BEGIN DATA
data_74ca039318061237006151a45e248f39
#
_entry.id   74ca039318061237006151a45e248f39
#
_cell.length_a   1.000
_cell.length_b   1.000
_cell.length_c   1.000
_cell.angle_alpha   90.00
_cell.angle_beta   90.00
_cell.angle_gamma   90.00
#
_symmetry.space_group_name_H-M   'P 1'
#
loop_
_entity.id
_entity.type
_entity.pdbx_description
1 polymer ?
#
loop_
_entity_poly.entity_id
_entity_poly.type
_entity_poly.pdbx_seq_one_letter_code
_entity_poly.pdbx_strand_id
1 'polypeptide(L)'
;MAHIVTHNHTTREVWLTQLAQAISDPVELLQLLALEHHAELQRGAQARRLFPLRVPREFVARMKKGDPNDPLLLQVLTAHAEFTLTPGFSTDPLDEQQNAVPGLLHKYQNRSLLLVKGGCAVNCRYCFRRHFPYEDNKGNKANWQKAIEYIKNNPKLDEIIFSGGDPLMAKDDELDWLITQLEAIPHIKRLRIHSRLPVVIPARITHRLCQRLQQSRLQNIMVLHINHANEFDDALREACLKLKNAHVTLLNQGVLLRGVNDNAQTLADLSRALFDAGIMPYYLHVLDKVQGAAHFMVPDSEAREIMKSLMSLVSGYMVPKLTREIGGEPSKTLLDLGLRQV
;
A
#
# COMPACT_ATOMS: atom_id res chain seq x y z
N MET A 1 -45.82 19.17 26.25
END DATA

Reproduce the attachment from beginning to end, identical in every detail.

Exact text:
data_74ca039318061237006151a45e248f39
#
_entry.id   74ca039318061237006151a45e248f39
#
_cell.length_a   1.000
_cell.length_b   1.000
_cell.length_c   1.000
_cell.angle_alpha   90.00
_cell.angle_beta   90.00
_cell.angle_gamma   90.00
#
_symmetry.space_group_name_H-M   'P 1'
#
loop_
_entity.id
_entity.type
_entity.pdbx_description
1 polymer ?
#
loop_
_entity_poly.entity_id
_entity_poly.type
_entity_poly.pdbx_seq_one_letter_code
_entity_poly.pdbx_strand_id
1 'polypeptide(L)'
;MAHIVTHNHTTREVWLTQLAQAISDPVELLQLLALEHHAELQRGAQARRLFPLRVPREFVARMKKGDPNDPLLLQVLTAHAEFTLTPGFSTDPLDEQQNAVPGLLHKYQNRSLLLVKGGCAVNCRYCFRRHFPYEDNKGNKANWQKAIEYIKNNPKLDEIIFSGGDPLMAKDDELDWLITQLEAIPHIKRLRIHSRLPVVIPARITHRLCQRLQQSRLQNIMVLHINHANEFDDALREACLKLKNAHVTLLNQGVLLRGVNDNAQTLADLSRALFDAGIMPYYLHVLDKVQGAAHFMVPDSEAREIMKSLMSLVSGYMVPKLTREIGGEPSKTLLDLGLRQV
;
A
#
# COMPACT_ATOMS: atom_id res chain seq x y z
N MET A 1 -45.82 19.17 26.25